The Sick Rose
Although the poem is called "The Sick Rose" a better title might be "the terminally ill rose" because it is really about the rose's death. But the poem isn't just about any old death; it's about a very strange kind of death associated with "love." This odd pairing—love with death—suggests that death is a more complicated matter than we might think, or that something we often assume is unquestionably "good" can have deadly consequences.
Questions About Mortality
- Do you think the poem's focus on death is appropriate for children?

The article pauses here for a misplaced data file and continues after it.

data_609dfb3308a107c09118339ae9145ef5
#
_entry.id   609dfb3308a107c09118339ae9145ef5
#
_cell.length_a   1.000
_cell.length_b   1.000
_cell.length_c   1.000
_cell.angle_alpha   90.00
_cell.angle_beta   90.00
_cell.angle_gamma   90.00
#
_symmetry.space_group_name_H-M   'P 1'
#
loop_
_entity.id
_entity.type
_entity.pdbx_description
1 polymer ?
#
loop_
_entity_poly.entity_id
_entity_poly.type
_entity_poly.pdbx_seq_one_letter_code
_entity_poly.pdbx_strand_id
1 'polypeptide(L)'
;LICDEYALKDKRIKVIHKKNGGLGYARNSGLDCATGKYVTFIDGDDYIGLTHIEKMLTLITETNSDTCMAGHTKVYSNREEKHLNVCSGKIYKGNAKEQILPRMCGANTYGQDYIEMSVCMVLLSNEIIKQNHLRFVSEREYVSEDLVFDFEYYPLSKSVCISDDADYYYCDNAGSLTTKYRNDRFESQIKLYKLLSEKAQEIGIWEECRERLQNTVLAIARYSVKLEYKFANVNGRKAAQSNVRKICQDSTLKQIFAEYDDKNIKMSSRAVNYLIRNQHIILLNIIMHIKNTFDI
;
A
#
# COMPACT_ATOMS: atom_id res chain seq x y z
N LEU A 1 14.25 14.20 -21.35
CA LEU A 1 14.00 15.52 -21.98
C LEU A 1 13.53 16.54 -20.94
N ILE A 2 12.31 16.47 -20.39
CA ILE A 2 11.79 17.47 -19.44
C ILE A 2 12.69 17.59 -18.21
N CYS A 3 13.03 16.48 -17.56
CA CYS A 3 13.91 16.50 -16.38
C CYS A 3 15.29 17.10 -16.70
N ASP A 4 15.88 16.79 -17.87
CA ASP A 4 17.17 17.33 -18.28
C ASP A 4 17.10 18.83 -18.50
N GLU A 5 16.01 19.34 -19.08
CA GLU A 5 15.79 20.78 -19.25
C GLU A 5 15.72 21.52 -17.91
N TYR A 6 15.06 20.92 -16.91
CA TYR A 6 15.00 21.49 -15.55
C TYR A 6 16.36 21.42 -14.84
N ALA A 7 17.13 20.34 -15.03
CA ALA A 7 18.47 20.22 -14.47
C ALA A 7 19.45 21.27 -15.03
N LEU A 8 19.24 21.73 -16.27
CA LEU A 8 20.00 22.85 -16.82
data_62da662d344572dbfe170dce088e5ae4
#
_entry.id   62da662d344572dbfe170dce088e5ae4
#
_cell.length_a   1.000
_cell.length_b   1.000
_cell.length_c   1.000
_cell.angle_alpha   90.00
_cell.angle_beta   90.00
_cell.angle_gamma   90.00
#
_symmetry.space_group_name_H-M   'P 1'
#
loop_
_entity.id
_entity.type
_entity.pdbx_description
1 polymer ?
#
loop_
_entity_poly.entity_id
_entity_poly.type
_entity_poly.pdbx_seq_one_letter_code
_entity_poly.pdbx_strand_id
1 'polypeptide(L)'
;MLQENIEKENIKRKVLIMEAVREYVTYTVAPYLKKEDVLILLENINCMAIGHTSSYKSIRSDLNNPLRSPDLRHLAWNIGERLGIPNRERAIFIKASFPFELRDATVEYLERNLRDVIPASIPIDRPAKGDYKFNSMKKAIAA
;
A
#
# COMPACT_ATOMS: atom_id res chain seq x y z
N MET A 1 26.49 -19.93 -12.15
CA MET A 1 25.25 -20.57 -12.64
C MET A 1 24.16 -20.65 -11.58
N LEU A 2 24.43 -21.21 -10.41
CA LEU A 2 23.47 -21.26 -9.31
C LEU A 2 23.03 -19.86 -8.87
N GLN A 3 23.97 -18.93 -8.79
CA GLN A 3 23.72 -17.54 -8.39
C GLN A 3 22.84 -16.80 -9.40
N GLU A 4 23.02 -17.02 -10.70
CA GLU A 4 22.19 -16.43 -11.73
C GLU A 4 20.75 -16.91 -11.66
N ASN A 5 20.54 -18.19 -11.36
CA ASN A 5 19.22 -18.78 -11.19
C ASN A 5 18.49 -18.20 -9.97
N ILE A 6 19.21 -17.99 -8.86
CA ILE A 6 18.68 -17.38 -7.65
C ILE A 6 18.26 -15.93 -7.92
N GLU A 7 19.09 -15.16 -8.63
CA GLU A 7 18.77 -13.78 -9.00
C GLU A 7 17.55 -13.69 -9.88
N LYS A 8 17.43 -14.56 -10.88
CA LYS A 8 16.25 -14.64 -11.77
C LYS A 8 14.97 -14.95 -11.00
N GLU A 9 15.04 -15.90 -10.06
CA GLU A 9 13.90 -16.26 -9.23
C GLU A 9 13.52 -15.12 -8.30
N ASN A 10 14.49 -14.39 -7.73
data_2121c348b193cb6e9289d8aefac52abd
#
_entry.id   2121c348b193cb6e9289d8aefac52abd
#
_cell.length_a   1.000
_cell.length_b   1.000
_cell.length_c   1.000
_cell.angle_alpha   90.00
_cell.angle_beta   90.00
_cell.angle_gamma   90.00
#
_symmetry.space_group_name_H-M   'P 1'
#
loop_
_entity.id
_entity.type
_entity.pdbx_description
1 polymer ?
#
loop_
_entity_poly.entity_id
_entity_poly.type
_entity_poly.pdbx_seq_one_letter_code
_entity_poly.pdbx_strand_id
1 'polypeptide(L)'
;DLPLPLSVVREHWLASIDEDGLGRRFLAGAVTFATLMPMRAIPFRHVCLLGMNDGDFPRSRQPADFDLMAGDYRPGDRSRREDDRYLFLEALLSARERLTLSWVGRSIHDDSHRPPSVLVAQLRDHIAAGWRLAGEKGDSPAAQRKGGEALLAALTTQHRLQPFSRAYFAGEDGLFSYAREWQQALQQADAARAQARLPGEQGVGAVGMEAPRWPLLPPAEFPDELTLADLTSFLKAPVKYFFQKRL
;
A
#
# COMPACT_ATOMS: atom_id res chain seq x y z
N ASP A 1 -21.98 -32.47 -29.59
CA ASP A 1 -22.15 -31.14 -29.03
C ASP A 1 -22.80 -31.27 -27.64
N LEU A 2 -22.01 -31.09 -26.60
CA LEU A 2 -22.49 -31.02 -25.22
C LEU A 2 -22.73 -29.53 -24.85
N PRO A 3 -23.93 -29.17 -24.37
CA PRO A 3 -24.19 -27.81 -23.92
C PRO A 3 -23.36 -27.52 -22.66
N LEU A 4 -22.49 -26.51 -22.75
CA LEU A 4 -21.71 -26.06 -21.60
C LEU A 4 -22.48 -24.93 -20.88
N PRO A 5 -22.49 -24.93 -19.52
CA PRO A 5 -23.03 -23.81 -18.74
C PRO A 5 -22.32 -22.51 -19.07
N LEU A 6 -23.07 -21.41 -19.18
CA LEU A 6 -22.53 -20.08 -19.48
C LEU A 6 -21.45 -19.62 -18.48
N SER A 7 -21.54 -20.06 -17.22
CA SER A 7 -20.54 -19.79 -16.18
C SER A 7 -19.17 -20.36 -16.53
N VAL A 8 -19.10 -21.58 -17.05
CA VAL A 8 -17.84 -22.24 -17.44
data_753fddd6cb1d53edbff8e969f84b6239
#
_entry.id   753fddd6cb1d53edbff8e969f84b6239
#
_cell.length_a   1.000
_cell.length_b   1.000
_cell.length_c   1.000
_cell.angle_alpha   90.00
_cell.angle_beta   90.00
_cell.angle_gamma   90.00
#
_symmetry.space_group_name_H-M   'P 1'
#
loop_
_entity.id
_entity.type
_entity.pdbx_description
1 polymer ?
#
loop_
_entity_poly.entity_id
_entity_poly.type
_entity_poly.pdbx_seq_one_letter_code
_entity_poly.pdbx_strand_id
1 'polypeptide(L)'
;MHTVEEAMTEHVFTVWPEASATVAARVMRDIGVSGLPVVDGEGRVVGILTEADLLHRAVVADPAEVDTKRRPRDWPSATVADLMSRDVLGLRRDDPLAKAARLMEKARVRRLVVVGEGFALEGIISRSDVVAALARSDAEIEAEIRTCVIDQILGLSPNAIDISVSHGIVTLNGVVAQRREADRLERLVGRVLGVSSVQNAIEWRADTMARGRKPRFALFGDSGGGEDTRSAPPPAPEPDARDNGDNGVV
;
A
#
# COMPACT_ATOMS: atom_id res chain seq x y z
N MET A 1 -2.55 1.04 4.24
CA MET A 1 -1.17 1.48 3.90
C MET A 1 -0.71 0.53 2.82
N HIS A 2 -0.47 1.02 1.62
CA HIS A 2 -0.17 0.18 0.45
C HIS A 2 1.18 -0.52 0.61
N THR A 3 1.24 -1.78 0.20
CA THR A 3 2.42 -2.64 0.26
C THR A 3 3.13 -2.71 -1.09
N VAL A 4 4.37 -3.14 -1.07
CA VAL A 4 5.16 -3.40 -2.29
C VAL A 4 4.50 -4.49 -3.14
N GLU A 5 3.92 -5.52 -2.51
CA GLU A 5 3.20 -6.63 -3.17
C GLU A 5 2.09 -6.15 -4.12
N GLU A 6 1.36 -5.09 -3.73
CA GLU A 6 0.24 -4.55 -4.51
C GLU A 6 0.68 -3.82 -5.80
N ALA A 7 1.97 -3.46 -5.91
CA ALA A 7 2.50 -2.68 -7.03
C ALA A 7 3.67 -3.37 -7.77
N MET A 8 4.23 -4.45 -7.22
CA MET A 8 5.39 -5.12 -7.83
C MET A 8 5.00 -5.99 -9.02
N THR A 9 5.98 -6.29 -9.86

- How does the worm "destroy" the rose's life? By eating it? By giving it a disease?
- Could death just be a metaphor for something else?
- Do worms really kill roses, or is the poem's natural setting just a metaphor for some other societal process?
Chew on This
The poem describes a complicated relationship between love and death; love in itself doesn't lead to death, only love that is "dark and secret," love that is treated like something to be repressed or not talked about.
Love and death are associated in this poem because the poem wants to suggest the proximity of life and death, the cycle of nature.